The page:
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SPECIAL EDUCATION LITIGATION KEY COURT DECISIONS.

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Presentation on theme: "SPECIAL EDUCATION LITIGATION KEY COURT DECISIONS."— Presentation transcript:

1 SPECIAL EDUCATION LITIGATION KEY COURT DECISIONS

2 Foundational Litigation

3 Brown v. Board of Education of Topeka Kansas (1954) African American children forced to attend segregated schools Denied their constitutional rights under the 14th Amendment

4 Court decision In these days, it is doubtful that any child may reasonably be expected to succeed in life if he is denied the opportunity of an education. Such an opportunity, where the state has undertaken to provide it, is a right which must be made available to all on equal terms.” End of “separate but equal”

5 Hobson v. Hansen (1967) Black students placed in disproportionate # in lower tracks in Washington D. C. public schools Determined to be discrimination against the socially and/or economically disadvantaged Court required school to discontinue the practice and provide compensatory education

6 Special Education Decisions

7 Diana v. State Board of Education (1970) Use of standardized tests to classify minority students Nine Mexican American students assigned to Sp. Ed. in California

8 Diana v. State Board of Education (cont.) Students put in special education based on IQ tests given in English standardized on a white, native-born American population items that were later determined to culturally biased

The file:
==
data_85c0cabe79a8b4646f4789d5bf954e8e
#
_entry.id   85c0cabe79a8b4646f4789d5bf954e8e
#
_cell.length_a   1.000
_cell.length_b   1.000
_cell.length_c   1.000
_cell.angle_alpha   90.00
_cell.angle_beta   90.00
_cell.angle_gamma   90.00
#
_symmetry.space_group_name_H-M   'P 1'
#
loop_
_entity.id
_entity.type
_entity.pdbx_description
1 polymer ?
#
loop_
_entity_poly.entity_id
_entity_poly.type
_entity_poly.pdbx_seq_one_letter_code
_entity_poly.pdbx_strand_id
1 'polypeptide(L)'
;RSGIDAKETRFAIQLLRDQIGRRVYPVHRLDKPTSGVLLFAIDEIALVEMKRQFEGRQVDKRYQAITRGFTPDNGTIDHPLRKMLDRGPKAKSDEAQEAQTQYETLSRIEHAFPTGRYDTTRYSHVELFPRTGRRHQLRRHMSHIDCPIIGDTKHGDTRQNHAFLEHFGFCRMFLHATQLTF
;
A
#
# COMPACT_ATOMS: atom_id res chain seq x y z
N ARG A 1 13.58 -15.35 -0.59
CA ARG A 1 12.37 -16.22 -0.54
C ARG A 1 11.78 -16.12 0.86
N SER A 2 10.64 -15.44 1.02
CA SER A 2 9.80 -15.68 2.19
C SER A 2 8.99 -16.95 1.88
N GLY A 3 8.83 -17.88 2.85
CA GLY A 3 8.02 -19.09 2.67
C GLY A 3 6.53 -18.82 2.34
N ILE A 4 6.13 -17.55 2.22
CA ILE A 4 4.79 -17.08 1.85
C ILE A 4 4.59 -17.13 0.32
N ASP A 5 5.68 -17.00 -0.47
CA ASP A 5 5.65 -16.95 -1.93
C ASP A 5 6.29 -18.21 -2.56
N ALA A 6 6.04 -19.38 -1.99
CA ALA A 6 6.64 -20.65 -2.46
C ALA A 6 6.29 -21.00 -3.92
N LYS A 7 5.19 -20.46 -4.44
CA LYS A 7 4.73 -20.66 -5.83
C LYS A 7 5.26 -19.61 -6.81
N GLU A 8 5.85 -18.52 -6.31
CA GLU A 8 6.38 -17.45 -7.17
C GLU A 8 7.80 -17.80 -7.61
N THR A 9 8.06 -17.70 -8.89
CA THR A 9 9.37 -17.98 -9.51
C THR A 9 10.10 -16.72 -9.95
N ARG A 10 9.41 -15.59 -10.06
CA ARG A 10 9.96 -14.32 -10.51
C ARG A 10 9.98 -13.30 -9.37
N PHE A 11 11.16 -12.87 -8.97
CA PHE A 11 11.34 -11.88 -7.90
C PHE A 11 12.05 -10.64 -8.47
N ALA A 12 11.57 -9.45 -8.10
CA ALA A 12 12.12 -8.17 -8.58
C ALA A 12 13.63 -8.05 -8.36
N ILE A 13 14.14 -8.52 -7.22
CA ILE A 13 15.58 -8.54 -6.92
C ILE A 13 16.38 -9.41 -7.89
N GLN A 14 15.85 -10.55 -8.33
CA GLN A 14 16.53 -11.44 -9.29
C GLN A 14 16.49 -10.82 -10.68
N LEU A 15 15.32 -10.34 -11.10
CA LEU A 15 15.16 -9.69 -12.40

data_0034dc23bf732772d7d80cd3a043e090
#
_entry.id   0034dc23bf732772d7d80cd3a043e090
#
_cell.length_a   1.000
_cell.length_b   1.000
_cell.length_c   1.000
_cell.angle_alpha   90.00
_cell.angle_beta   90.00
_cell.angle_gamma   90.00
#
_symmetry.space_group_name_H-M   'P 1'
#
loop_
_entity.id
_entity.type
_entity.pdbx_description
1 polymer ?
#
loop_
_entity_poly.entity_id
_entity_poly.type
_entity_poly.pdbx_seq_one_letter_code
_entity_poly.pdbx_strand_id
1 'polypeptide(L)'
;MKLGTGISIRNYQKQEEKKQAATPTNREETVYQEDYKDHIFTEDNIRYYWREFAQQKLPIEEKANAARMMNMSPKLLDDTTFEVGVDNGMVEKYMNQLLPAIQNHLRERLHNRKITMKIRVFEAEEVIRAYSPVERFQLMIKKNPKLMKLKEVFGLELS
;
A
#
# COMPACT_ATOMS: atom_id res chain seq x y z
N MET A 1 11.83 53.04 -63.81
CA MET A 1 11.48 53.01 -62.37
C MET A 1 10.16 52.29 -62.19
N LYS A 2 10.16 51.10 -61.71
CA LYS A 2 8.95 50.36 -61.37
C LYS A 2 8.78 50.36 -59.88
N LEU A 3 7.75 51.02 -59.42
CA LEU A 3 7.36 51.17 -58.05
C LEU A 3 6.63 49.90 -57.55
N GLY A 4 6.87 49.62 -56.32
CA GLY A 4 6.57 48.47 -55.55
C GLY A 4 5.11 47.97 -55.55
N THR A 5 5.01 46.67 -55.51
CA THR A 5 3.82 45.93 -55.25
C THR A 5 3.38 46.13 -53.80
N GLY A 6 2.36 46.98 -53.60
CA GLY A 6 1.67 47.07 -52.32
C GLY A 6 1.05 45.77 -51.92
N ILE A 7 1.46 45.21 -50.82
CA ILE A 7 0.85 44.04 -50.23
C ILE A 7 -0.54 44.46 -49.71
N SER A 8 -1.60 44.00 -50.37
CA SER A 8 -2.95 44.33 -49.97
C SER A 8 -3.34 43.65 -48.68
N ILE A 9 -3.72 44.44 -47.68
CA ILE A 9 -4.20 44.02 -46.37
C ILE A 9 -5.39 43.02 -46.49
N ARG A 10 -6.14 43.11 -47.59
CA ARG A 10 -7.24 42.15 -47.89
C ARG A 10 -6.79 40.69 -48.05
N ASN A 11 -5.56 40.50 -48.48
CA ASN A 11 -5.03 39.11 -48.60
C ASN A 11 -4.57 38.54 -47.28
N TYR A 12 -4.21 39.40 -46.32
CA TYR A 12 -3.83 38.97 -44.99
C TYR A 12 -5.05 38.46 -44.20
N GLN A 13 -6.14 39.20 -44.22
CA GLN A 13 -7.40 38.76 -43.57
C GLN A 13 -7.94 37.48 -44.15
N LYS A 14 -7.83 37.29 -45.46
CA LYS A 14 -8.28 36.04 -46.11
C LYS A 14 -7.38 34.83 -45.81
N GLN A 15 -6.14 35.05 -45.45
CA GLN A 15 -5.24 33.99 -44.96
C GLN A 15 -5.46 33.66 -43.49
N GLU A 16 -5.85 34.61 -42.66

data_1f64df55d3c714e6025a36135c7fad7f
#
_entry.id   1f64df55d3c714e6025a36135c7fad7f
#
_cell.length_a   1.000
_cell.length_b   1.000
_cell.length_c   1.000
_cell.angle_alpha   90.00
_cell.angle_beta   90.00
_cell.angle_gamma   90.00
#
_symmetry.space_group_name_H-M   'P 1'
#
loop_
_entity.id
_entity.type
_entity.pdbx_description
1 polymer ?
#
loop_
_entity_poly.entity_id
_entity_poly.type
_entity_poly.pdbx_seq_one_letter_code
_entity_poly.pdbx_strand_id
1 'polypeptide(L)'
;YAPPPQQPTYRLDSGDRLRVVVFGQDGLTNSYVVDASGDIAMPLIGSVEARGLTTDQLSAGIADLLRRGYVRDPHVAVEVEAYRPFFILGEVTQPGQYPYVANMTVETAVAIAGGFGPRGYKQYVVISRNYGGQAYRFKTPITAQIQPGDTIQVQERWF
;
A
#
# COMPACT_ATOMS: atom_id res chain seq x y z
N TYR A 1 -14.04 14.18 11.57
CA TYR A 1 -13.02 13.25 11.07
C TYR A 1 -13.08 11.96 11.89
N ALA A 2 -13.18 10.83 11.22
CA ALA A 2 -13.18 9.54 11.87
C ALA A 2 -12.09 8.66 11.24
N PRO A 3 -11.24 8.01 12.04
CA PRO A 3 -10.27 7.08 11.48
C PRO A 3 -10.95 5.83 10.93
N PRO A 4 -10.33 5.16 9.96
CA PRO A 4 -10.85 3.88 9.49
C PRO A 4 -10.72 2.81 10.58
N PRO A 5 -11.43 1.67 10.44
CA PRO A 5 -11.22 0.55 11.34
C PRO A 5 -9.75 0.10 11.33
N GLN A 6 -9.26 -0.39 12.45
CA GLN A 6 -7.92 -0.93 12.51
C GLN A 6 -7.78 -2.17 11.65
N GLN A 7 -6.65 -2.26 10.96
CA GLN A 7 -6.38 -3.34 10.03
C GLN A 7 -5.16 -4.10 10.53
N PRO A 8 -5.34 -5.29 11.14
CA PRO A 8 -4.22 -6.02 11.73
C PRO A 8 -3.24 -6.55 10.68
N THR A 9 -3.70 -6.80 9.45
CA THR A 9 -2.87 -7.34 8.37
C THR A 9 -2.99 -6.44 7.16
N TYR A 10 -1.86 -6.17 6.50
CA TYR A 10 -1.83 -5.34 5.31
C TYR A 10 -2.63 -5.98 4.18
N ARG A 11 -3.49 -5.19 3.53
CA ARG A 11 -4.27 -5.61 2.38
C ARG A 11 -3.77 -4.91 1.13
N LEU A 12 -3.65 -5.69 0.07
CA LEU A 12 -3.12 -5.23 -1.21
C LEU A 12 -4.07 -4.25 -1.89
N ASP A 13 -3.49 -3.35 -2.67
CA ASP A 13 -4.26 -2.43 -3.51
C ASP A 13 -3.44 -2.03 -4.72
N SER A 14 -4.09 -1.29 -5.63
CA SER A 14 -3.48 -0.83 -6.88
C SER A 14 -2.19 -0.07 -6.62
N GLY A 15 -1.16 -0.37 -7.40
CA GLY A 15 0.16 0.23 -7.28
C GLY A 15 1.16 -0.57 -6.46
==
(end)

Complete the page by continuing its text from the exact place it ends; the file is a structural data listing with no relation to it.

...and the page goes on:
9 Diana v. State Board of Education: DECISION Students need to be compared to their peer group and not to non- minority group. – nondiscriminatory assessment

10 Mills vs Board of Education (1971) 7 students with varying disabilities (mental retardation and physical disabilities) Refused admission to Washington D.C. public schools or expelled based on disability District admitted that 12, 340 children would not be served in schools because of disabilities during the school year

11 Decision: “District Court ruled that school districts were constitutionally prohibited from deciding that they had inadequate resources to serve children with disabilities because the equal protection clause of the Fourteenth Amendment would not allow the burden of insufficient funding to fall more heavily on children with disabilities than on other children” (Martin, Martin & Terman, 1996).

12 PARC v. Commonwealth of PENNSYLVANIA (1972) Brought on the behalf of students with MR Required public education for students with MR

13 Larry P. v. Riles (1972, 1974, 1979, 1984) Similar to Diana but involved an African American Student Problem verified by court decision was that the test had not been validated on an appropriate population RESULT: disproportionate # of minority students placed in special education

14 Court said couldn’t placed students until retested with unbiased assessments California directed to retest all students in special education

15 Board of Education v. Rowley (1984) LANDMARK CASE Parents asked school district to provide interpreter for daughter who was deaf Initial decision was that school must provide Supreme court decision – school did not need to provide this related service

16 Critical Decision: APPROPRIATE DOES NOT MEAN OPTIMAL

17 The Independent School District v. Tatro (1984) Amber Tatro – spina bifida District did not want to provided related service of clean intermittent catheterization Not considered medical procedure in this situation

18 Virginia Department of Education v. Riley (1997) Department of Education v. Riley (1997) Federal funds can be withheld from states if they do not comply with the regulations and legislation concerning the education of students with disabilities.


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